Scottish brown ale
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Scottish brown ale
  Scottish    Beverages    Alcohol    Beer  
Last updated 6/12/2012 1:22:27 AM. Recipe ID 55087. Report a problem with this recipe.
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      Title: Scottish brown ale
 Categories: Beverages, Alcohol
      Yield: 1 Servings
  4 1/2 lb Light Dry Malt; 2.1 k
      8 oz Crystal Malt; 227 grams
      2 oz Munich Malt; 57 grams
  3 1/2 oz Crushed Chocolate Malt; add
           -to mash; 99 grams
      8 oz Dark brown sugar; 227 g
      4 oz 100% Dextrin Powder; 113 g
    1/2 ts Gypsum
    3/4 ts -Salt
      2 oz Bittering hops; Fuggle or
           -Willamette; 57 grams
      1 oz Aromatic hops; Northern
           -Brewer dry hops ; 28 g
           -Water to 5 US gallons
           -or 19 litres water
    3/4 c  Corn sugar; for primimg
    1/2 oz Ale yeast; 14 grams
  Starting Specific Gravity: 1.047 Final Specific Gravity: 1.015
  Alcohol by vol 5%
  If your recipe contains Munich or Crystal Malt, place the cracked or
  ground grain in a kitchen pan, cover with water, heat to
  approximately 150F (66 C), cover & let stand (either on the stove top
  or in the oven) 45 minutes to 1 hour before you're actually ready to
  start to work. Place a colander over your boiling kettle (pot) & pour
  in the grain, letting the water collect in the pot below. Rinse
  through the grain with hot water, at least 130 degrees F (54 C) but
  no hotter than 170F (77 C) until a clear runoff is obtained. Discard
  the grain. The liquid becomes part of the boil. Thoroughly dissolve
  the following; Dry Malt, any sugar EXCEPT the priming sugar (used for
  bottling), Dextrin Powder, Gypsum and Salt in two or more gallons of
  water (as much as possible). Heat to a rolling boil. Stir in the
  Bittering Hops along with the Chocolate Malt and boil 30 minutes
  more, adding Aromatic Hops during the last two minutes. (If you are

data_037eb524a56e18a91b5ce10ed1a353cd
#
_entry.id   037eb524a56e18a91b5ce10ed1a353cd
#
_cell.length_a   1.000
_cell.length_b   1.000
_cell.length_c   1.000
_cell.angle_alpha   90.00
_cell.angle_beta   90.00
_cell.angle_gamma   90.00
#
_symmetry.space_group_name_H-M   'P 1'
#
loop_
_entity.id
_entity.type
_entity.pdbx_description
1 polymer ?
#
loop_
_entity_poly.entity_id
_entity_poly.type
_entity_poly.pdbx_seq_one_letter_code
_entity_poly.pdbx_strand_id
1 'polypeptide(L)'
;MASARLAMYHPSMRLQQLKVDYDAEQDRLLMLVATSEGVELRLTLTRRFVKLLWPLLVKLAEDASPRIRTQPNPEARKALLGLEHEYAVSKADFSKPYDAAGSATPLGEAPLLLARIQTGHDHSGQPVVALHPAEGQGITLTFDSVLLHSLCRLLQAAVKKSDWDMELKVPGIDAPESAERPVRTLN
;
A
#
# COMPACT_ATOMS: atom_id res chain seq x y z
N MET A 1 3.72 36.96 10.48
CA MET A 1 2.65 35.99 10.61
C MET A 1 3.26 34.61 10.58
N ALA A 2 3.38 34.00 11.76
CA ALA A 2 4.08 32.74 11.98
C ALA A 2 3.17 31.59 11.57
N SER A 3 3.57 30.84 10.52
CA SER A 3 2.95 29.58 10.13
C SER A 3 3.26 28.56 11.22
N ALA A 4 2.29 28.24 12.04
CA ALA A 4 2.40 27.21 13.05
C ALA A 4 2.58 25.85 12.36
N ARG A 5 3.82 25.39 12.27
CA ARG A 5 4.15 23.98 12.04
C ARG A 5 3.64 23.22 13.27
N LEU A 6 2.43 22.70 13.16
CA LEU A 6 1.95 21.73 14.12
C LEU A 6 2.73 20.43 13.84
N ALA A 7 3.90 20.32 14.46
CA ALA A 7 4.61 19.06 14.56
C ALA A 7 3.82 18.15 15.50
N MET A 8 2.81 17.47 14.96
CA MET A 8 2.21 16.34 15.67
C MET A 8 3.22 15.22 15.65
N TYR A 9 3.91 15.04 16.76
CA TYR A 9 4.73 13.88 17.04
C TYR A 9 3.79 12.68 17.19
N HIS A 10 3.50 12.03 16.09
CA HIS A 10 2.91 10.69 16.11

using hop pellets, you may 'dry hop', adding the pellets to the
  fermenter just proir to fermentation instead of putting them in the
  boiling kettle.) At the end of the boil, the wort should be cooled as
  quickly as possible to a temperature between 70 and 85 degrees F
  (21-27 C), so the yeast can be added.(If you wish measure starting
  specific gravity) Fermentation: Siphon your cooled wort into one or
  more sanitized glass jugs (or fermentors), filling no more than 2/3
  full. (Anne's note the total amount of liquid should be 5 American
  gallons.) Add the yeast, attach a airlock to each container and allow
  fermentation to proceed. In 5 to 7 days, when apparent yeast activity
  has ceased and it taste like dry, flat beer, you are ready to bottle.
  Siphon beer carefully into secondary container, do not disturb
  sediment. (Anne's note: if this is done TWICE, the second time a day
  or so later, there will be almost no sediment in the beer.) Boil
  priming sugar and stir in carefully. Siphon primed beer into clean
  bottles and cap (allow some headspace.) Check ales after week or two.
  (We've found that they are most drinkable after 3 weeks.) MAKES: 5 US

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Recipe ID 55087 (Apr 03, 2005)

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